Israeli Firm Develops Flying Car Concept | Aero-News Network
Aero-News Network
RSS icon RSS feed
podcast icon MP3 podcast
Subscribe Aero-News e-mail Newsletter Subscribe

Airborne Unlimited -- Recent Daily Episodes

Episode Date

Monday

Tuesday

Wednesday

Thursday

Friday

Airborne On ANN

Airborne 02.23.15

Airborne 02.24.15

Airborne 02.25.15

Airborne 02.26.15

Airborne 02.27.15

Airborne Hi-Def On YouTube

Airborne 02.23.15

Airborne 02.24.15

Airborne 02.25.15

Airborne 02.26.15

Airborne 02.27.15

Fri, Oct 29, 2004

Israeli Firm Develops Flying Car Concept

Multiple Uses, No Exposed Rotors

It's an automobile.

It's a VTOL aircraft.

Automobile!

Aircraft!!

Wait a minute (chuckle). You're both right.

Actually, it's the X-Hawk Aerial Vehicle, billed by its Israeli designers as "rotorless." That's a bit of a misnomer -- the X-Hawk does have rotors. They're just not exposed.

Jane and George Jetson would love this idea.

"Contained rotors and compact design allow the vehicle to safely hover and/or land in congested areas without endangering either itself or the environment," says designer Urban Aeronautics on its website. The vehicle can even land in a crowd of people without compromising their safety."

But that's not even the most fascinating bit of the blurb. "The capability to sustain a stable hover while in direct contact with a wall or the side of a mountain makes possible comfortable access to virtually any location," says UA, "be it the window of a high-rise building in a major city or a remote mountain ridge in the wilderness. (Urban Aeronautics’ proprietary control system, US Patent # 6,464,166)."

Urban Aeronautics, based near Ben Gurion Airport in Tel Aviv, has designed several different variations on its sky car theme. For instance, there's a medivac variant, cargo and utility configurations -- there's even one design for high-rise rescue.

"X-Hawk, in its air ambulance configuration offers a revolutionary capacity for emergency rescue teams to reach their destination quickly, in spite of practical obstacles or complex landscapes," according to the company's statement.

Will it work? Former Israel Air Force Commander David Ivry says yes. NASA agrees.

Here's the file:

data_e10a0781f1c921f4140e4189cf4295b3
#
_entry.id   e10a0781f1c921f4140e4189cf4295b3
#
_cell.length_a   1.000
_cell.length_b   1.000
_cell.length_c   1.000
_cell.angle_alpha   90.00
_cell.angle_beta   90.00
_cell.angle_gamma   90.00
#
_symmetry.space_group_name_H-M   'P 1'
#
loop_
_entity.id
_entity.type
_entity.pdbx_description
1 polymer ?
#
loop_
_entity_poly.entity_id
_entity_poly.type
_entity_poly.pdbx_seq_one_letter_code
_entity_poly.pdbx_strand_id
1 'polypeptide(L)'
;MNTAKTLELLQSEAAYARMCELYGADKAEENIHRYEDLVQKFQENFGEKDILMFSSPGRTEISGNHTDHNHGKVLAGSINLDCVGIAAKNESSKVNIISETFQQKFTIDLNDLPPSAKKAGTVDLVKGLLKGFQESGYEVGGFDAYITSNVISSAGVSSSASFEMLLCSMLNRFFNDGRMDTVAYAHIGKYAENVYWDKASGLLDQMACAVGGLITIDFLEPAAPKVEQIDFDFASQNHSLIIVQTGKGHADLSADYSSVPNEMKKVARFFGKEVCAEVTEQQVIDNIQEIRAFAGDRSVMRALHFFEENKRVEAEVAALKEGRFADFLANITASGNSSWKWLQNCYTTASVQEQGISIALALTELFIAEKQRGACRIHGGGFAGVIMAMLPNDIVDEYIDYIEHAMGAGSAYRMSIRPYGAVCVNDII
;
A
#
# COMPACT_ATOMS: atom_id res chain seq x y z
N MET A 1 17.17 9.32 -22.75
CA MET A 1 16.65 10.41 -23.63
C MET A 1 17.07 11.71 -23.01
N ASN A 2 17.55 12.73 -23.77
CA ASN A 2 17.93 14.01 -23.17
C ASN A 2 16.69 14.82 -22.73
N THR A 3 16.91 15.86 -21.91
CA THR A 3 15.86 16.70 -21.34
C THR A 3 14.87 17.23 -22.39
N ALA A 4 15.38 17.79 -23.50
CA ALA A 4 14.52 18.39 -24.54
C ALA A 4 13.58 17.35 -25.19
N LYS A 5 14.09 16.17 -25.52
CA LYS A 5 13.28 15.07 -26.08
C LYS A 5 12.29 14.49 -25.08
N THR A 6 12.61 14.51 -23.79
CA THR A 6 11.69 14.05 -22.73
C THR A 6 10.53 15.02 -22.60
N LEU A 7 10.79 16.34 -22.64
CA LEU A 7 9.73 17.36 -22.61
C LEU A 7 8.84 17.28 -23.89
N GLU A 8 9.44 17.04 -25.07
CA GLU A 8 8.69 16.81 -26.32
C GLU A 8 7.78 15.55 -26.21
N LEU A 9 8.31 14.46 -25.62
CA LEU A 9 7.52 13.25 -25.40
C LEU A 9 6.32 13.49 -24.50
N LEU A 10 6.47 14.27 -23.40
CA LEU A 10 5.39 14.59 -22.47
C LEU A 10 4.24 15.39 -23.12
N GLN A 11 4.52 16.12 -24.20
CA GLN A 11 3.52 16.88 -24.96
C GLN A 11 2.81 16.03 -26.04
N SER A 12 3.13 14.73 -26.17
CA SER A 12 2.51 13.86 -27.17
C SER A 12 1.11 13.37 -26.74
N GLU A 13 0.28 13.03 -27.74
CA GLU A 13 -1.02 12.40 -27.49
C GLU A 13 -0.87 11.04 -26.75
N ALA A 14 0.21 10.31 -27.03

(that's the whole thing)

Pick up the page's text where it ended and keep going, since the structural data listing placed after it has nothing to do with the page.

In its utility configurations, "the vehicle will work," says Chief Scientist Dennis Bushnell at NASA's Langley facility, in an interview with the Wall Street Journal two years ago.

But will somebody buy it? Urban Aeronautics founder Raffi Yoeli says he'll have a flying prototype of the X-Hawk ready for tests next year. He anticipates FAA certification shortly thereafter.

FMI: www.urbanaero.com/Urban_Main.htm

Advertisement

More News

Airborne 02.27.15: CS300 Flies, Nimoy Goes West, NTSB's Hart OK'd, PBOR II

Also: Bell 505 Update, Mooney Update, UAV Hysteria, AAR Sells Telair, True Blue Power, More UAV Waivers, Flyers Rights The Bombardier CSeries CS300 airliner made its first flight t>[...]

Aero-News: Quote Of The Day (03.01.15)

“Sentinel 2 is the next important milestone to deploy Europe´s Copernicus program for which Airbus Defence and Space is a key contributor. In particular, we are prime c>[...]

ANN's Daily Aero-Term (03.01.15): Advancing Blade

Advancing Blade That half of the rotor disc in which the rotation of the blade is moving in the same direction as the movement of the helicopter. If the helicopter is moving forwar>[...]

ANN's Daily Aero-Linx (03.01.15)

Aero Linx: The New England Helicopter Council The New England Helicopter Council is committed to promoting rotorcraft aviation through and for the benefit of our membership. If you>[...]

CASA Grants Extension On Small Aircraft Licensing Transition

Australian Agency Lengthens Training Period For Maintenance Candidates The Civil Aviation Safety Authority of Australia has extended the training period for individuals seeking a s>[...]

blog comments powered by Disqus



Advertisement

Advertisement

Podcasts

Advertisement

© 2007 - 2015 Web Development & Design by Pauli Systems, LC